https://www.readbyqxmd.com/read/28302566/mechanisms-of-sphingosine-1-phosphate-receptor-signalling-in-cancer
#16
REVIEW
Sathya Narayanan Patmanathan, Wei Wang, Lee Fah Yap, Deron R Herr, Ian C Paterson
S1P is a small bioactive lipid which exerts its effects following binding to a family of five G protein-coupled receptors, known as S1P1-5. Following receptor activation, multiple signalling cascades are activated, allowing S1P to regulate a range of cellular processes, such as proliferation, apoptosis, migration and angiogenesis. There is strong evidence implicating the involvement of S1P receptors (S1PRs) in cancer progression and the oncogenic effects of S1P can result from alterations in the expression of one or more of the S1PRs and/or the enzymes that regulate the levels of S1P...
March 14, 2017: Cellular Signalling
https://www.readbyqxmd.com/read/28302504/mitochondrial-nudix-hydrolases-a-metabolic-link-between-nad-catabolism-gtp-and-mitochondrial-dynamics
#17
Aaron Long, Nina Klimova, Tibor Kristian
NAD(+) catabolism and mitochondrial dynamics are important parts of normal mitochondrial function and are both reported to be disrupted in aging, neurodegenerative diseases, and acute brain injury. While both processes have been extensively studied there has been little reported on how the mechanisms of these two processes are linked. This review focuses on how downstream NAD(+) catabolism via NUDIX hydrolases affects mitochondrial dynamics under pathologic conditions. Additionally, several potential targets in mitochondrial dysfunction and fragmentation are discussed, including the roles of mitochondrial poly(ADP-ribose) polymerase 1(mtPARP1), AMPK, AMP, and intra-mitochondrial GTP metabolism...
March 14, 2017: Neurochemistry International
https://www.readbyqxmd.com/read/28302467/recent-advances-in-enzyme-extraction-strategies-a-comprehensive-review
#18
REVIEW
Shamraja S Nadar, Rohini G Pawar, Virendra K Rathod
The increasing interest of industrial enzymes demands for development of new downstream strategies for maximizing enzyme recovery. The significant efforts have been focused on the development of newly adapted technologies to purify enzymes in catalytically active form. Recently, an aqueous two phase system (ATPS) is emerged as powerful tools for efficient extraction and purification of enzymes due to their versatility, lower cost, process integration capability and easy scale-up. The present review gives an overview of effect of parameters such as tie line length, pH, neutral salts, properties of polymer and salt involved in traditional polymer/polymer and polymer/salt ATPS for enzyme recovery...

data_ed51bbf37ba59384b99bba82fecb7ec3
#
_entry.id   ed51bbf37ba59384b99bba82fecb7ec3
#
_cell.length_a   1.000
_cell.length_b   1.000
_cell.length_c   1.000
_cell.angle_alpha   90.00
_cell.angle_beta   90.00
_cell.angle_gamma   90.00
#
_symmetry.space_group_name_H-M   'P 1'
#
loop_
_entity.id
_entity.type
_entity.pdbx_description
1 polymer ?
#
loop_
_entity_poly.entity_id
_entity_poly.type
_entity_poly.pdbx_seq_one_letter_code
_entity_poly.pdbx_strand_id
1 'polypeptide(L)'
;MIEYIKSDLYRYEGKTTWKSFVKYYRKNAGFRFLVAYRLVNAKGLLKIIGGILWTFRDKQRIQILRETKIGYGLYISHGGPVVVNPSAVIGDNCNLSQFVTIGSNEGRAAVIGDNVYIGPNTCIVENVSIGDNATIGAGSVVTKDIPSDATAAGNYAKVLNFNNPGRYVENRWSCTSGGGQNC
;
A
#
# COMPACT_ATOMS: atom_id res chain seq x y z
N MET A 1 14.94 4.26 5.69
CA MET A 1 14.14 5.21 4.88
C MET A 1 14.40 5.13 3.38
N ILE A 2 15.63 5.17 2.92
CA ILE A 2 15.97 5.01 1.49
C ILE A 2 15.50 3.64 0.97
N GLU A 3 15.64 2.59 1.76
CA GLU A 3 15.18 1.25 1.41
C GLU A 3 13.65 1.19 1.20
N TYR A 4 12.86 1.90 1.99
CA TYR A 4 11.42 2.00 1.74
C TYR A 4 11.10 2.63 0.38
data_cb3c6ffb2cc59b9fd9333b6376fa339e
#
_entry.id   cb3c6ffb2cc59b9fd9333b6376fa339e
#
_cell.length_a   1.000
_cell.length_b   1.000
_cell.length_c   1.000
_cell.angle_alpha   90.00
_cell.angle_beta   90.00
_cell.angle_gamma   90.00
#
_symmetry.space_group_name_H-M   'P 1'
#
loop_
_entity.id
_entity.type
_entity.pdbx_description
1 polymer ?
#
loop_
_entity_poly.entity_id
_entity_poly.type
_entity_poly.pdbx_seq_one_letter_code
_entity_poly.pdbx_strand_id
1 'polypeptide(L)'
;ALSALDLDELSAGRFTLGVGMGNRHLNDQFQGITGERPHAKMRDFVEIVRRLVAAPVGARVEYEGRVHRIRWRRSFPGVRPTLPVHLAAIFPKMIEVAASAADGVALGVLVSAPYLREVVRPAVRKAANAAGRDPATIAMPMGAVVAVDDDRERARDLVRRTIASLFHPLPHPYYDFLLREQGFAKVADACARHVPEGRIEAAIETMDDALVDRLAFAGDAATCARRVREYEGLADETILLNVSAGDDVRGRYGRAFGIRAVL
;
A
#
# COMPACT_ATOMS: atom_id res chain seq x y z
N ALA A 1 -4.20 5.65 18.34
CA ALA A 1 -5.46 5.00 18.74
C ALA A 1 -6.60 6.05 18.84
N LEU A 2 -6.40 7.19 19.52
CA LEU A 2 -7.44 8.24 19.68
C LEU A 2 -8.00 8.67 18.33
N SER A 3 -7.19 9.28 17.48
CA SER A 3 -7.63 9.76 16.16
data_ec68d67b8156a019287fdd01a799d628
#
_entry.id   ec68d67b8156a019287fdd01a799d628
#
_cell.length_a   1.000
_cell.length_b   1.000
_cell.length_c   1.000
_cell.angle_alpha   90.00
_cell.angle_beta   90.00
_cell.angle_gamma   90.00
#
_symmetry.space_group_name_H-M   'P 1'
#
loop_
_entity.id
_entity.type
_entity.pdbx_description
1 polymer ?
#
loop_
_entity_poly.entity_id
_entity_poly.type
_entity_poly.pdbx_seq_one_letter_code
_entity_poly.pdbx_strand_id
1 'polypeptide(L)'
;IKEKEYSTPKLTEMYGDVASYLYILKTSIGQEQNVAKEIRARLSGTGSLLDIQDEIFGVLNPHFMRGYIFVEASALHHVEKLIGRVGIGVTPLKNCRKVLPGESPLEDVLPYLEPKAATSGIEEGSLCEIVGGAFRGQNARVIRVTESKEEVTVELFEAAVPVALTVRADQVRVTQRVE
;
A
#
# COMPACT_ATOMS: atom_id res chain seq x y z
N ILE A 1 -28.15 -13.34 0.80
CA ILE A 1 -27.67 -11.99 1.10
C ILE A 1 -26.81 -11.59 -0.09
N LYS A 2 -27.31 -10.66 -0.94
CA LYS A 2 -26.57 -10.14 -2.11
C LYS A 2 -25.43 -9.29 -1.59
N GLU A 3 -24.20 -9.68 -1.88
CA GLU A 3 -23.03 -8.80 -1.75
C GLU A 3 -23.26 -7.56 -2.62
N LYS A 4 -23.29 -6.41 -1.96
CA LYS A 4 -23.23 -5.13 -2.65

March 13, 2017: International Journal of Biological Macromolecules
https://www.readbyqxmd.com/read/28301357/the-effect-of-microporous-polysaccharide-hemospheres-on-wound-healing-and-scarring-in-wild-type-and-db-db-mice
#19
Kyle J Miller, Wei Cao, Mohamed M Ibrahim, Howard Levinson
BACKGROUND: Hemostasis, the initial phase of wound healing, sets the stage for tissue repair. Microporous polysaccharide hemosphere powder (MPH) is an FDA-approved hemostatic agent that may impact the wound-healing process. OBJECTIVE: This study examined the role of MPH in murine wild-type and diabetic (db/db) wound-healing models and a foreign body response scarring model. METHODS: The powder was topically applied to excisional wounds in wild-type C57BL/6 mice and db/db mice...
April 2017: Advances in Skin & Wound Care
https://www.readbyqxmd.com/read/28300844/il-27-triggers-il-10-production-in-th17-cells-via-a-c-maf-ror%C3%AE-t-blimp-1-signal-to-promote-the-progression-of-endometriosis
#20
Kai-Kai Chang, Li-Bing Liu, Li-Ping Jin, Bing Zhang, Jie Mei, Hui Li, Chun-Yan Wei, Wen-Jie Zhou, Xiao-Yong Zhu, Jun Shao, Da-Jin Li, Ming-Qing Li
Endometriosis is an estrogen-dependent inflammatory disease. The anti-inflammatory cytokine IL-10 is also increased in endometriosis. IL-10 production by Th17 cells is critical for limiting autoimmunity and inflammatory responses. However, the mechanism of inducing IL-10-producing Th17 cells is still largely unknown. The present study investigated the differentiation mechanism and role of IL-10-producing Th17 cells in endometriosis. Here, we report that IL-10(+)Th17 cells are significantly increased in the peritoneal fluid of women with endometriosis, along with an elevation of IL-27, IL-6 and TGF-β...
March 16, 2017: Cell Death & Disease